The Hills Are Greener: Maybe No Freedom is Better?

The Hills Are Greener: Maybe No Freedom is Better?

Aug 12, 2013

For developers, Google Play still lacks two key features that the App Store has: one is promo codes. These continue to harm the review environment, and it’s baffling that Google doesn’t support them.

The other is the ability to go from being a paid app to a free app, and back to paid. This means that developers can’t do temporary promotions of their apps, they can only make one permanent shift, or drops to $0.99.

This makes it difficult for developers to undertake certain pricing strategies, and it limits developer flexibility.

But is this a definite bad thing?

Think about it this way: the ‘paymium’ model of launching at 99 cents and going free afterward just can’t happen on Android. It forces developers and publishers to properly valuate their content before deciding whether they want to go free.

As well, just a cursory peek at the top paid list shows that it’s more than just the $0.99 price tier making its appearance on the store: Minecraft is number one at $6.99, and there’s a smattering of $2.99 and $4.99 games up and down the charts. Admittedly, a lot of big, well-known names are on there, sure. But in a way, the fact that the paid charts are supporting more than just the $0.99 games, and feature plenty of evergreen titles, including from a studio like 2DBoy and Hemisphere Games, creators of Osmos, well, that’s actually heartening. Vector Unit’s success with Riptide GP thanks in large part to Android is a good thing. I’ve spoken to developers off the record who suggest that Android is doing better for paid apps than the common opinions suggest that they are doing.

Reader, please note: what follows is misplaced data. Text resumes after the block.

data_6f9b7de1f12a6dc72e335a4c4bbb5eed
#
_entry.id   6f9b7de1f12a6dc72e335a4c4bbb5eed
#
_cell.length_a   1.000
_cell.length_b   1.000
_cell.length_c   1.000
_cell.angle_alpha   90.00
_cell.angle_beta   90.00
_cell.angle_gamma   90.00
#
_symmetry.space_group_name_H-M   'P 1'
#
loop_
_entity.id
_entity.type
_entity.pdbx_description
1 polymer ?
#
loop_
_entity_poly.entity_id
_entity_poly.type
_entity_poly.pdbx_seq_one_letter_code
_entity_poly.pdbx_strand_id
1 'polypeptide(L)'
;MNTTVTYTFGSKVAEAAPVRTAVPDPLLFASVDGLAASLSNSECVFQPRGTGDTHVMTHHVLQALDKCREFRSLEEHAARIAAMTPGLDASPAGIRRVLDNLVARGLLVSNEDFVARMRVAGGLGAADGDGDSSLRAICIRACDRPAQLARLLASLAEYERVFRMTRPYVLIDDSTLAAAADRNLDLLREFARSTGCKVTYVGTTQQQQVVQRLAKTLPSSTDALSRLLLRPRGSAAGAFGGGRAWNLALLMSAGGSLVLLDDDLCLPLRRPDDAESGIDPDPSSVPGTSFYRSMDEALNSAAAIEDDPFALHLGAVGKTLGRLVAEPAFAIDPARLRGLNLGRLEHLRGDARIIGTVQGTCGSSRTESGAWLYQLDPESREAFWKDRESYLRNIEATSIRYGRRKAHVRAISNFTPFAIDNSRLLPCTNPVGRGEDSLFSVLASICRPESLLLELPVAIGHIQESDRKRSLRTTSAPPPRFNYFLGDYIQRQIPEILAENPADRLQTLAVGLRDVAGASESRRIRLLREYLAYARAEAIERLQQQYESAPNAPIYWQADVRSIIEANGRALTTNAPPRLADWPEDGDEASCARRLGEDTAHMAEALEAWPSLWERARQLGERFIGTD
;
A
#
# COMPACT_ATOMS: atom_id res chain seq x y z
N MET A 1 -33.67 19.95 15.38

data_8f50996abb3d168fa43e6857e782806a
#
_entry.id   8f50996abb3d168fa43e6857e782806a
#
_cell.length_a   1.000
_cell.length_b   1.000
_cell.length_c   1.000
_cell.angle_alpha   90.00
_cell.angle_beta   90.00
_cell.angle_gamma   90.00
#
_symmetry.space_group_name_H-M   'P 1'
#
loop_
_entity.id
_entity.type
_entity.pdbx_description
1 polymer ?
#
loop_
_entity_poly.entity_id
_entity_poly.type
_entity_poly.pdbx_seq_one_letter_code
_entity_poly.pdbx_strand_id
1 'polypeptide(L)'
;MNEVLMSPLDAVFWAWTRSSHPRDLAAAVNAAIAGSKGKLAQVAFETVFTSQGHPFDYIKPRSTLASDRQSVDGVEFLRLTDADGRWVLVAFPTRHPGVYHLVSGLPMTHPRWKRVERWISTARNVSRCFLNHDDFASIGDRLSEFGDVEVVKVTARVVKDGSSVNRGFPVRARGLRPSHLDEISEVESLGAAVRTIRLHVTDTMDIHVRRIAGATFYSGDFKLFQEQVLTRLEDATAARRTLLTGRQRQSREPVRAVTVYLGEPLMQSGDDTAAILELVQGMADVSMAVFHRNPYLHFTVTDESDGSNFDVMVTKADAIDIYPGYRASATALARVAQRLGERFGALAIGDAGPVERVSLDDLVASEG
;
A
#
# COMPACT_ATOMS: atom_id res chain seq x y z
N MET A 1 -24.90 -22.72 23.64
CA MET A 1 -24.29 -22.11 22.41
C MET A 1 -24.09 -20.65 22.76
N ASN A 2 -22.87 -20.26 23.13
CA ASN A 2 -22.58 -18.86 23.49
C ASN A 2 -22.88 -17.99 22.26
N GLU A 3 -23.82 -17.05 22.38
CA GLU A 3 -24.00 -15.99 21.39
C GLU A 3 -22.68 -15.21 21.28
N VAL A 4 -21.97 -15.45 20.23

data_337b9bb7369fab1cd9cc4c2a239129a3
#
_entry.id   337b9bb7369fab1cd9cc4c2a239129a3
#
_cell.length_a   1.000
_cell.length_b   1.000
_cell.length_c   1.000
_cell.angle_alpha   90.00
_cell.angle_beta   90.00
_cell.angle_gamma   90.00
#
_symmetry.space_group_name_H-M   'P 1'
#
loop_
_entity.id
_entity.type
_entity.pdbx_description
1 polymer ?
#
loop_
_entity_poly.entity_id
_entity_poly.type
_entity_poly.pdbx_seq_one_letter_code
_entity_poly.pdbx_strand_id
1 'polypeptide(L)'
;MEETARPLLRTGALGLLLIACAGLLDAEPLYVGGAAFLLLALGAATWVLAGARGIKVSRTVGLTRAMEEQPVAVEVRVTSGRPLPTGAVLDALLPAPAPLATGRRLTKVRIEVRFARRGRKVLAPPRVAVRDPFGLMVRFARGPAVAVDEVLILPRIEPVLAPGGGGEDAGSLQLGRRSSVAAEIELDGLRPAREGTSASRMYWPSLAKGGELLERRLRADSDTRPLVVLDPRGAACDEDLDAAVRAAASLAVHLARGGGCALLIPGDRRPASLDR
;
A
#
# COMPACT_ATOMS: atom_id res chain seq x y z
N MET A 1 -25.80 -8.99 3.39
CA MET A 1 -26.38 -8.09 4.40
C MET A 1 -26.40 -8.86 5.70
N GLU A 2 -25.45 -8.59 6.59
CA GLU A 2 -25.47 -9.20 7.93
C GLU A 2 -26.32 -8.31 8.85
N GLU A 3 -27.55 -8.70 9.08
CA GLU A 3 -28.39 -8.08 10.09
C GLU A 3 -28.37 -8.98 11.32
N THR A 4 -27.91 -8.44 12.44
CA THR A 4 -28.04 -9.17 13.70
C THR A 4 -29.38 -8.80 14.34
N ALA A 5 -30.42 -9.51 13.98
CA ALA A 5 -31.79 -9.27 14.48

Still, the fact that it’s a bit of a challenge to get on that list, and that the top grossing charts look very similar to the iOS ones, does say something too: there’s less of a difference between iOS and Android in terms of making money off of them. The same free-to-play tactcs seemingly work. But when it comes to paid games, it’s a whole new world. And perhaps, if developers can’t just drop to free, maybe that’s a big part of why it’s happening?

Carter Dotson
Carter Dotson, editor of Android Rundown, has been covering Android since late 2010, and the mobile industry as a whole since 2009. Originally from Texas, he has recently moved to Chicago. He loves both iOS and Android for what they are - we can all get along!
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